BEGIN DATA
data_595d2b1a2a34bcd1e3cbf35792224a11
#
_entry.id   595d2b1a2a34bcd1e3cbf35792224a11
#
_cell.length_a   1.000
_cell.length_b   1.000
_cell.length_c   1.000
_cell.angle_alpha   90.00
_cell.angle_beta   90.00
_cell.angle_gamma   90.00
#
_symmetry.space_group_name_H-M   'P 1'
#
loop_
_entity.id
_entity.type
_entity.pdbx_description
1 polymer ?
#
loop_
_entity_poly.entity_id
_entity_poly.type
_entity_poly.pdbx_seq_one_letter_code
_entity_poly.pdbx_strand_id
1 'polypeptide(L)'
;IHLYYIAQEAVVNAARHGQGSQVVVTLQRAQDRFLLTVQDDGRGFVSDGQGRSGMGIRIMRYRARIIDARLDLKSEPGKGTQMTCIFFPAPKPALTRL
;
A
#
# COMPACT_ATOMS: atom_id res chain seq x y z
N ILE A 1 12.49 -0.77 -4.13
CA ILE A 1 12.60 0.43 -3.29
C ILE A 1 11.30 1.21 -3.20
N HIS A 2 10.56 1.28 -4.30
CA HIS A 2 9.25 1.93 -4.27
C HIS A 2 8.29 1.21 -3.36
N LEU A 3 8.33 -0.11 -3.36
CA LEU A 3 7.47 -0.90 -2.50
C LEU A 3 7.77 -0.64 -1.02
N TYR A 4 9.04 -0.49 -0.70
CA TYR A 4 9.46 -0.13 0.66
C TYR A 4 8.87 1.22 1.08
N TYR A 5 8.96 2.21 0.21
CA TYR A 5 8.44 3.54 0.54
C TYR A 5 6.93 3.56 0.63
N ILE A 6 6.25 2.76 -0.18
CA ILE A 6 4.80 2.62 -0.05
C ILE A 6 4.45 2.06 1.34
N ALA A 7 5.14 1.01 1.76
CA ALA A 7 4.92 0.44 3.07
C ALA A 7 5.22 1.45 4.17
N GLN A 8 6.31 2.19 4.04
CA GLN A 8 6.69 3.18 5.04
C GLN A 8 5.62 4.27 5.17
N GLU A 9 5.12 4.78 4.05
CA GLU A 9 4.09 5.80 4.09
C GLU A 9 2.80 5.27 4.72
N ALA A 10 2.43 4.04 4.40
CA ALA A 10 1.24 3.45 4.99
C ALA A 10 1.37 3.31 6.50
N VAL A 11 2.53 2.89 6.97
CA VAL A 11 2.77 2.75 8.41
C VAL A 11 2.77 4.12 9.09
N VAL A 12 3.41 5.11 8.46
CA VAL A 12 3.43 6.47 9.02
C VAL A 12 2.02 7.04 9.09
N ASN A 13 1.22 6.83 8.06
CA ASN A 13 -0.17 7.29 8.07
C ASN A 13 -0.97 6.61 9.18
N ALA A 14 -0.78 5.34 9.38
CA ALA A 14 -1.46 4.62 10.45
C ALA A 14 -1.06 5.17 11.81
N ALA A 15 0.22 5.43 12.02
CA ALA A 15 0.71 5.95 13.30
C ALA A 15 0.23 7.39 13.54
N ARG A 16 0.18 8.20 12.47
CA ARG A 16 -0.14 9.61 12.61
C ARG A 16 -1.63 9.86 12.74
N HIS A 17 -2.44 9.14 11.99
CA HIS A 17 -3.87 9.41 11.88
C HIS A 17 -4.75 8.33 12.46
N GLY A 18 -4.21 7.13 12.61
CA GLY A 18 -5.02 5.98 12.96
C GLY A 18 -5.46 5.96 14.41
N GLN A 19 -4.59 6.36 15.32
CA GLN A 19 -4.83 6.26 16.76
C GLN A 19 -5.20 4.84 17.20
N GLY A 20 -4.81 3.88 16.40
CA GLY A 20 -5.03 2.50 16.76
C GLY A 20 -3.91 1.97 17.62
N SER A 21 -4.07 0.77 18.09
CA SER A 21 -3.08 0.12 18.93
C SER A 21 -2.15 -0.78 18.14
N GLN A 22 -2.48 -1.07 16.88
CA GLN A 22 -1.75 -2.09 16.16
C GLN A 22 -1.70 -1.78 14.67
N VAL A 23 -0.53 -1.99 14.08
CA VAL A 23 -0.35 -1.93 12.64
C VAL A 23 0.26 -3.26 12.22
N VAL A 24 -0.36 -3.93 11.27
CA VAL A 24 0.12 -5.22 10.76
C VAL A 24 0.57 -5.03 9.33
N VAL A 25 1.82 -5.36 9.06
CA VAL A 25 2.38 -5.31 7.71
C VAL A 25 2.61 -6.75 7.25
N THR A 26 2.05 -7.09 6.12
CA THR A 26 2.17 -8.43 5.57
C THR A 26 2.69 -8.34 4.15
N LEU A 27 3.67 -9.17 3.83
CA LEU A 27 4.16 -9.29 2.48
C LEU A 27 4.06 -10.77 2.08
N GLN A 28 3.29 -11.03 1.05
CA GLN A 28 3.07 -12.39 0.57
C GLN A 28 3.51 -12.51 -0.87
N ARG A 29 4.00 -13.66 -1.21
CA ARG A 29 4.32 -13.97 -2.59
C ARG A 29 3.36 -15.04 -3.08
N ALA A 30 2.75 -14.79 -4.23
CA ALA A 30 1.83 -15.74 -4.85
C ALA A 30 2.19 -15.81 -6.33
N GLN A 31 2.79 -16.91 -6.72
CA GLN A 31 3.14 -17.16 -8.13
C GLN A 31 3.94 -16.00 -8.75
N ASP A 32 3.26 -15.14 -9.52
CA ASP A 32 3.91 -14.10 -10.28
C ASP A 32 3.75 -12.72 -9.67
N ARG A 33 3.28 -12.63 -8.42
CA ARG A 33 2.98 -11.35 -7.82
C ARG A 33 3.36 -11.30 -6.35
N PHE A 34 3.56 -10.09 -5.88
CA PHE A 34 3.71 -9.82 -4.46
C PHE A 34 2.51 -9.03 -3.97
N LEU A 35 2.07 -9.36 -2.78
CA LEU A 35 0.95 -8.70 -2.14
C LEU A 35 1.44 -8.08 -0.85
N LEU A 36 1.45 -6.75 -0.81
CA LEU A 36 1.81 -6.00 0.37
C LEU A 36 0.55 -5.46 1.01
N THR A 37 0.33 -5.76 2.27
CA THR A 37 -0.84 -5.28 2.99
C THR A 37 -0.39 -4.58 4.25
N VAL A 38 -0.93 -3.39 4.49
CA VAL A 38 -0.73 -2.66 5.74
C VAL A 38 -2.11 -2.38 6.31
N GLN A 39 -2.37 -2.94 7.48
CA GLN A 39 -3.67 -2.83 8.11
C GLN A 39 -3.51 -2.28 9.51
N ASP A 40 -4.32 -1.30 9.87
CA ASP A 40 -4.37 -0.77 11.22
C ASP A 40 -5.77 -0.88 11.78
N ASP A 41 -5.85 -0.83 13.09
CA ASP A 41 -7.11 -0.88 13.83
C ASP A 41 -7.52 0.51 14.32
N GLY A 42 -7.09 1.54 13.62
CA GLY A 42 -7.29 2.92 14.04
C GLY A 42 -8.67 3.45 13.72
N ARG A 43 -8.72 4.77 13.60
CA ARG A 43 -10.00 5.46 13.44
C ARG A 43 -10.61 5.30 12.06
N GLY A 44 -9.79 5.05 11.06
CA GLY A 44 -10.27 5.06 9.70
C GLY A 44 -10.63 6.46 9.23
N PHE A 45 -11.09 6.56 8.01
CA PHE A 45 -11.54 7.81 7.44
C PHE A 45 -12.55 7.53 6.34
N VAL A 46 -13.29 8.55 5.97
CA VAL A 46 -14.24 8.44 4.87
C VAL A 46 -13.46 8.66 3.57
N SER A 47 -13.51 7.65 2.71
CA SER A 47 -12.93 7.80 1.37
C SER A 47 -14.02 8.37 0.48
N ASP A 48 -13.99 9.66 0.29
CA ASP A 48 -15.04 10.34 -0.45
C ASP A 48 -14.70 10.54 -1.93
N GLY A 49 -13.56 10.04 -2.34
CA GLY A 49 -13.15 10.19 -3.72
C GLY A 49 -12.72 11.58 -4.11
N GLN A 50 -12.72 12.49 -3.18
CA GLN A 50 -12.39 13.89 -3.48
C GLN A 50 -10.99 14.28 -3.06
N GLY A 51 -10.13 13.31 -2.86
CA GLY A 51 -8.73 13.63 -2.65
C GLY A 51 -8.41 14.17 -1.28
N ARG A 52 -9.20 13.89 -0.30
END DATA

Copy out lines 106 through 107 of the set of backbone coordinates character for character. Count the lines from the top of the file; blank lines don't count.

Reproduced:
N THR A 26 2.05 -7.09 6.12
CA THR A 26 2.17 -8.43 5.57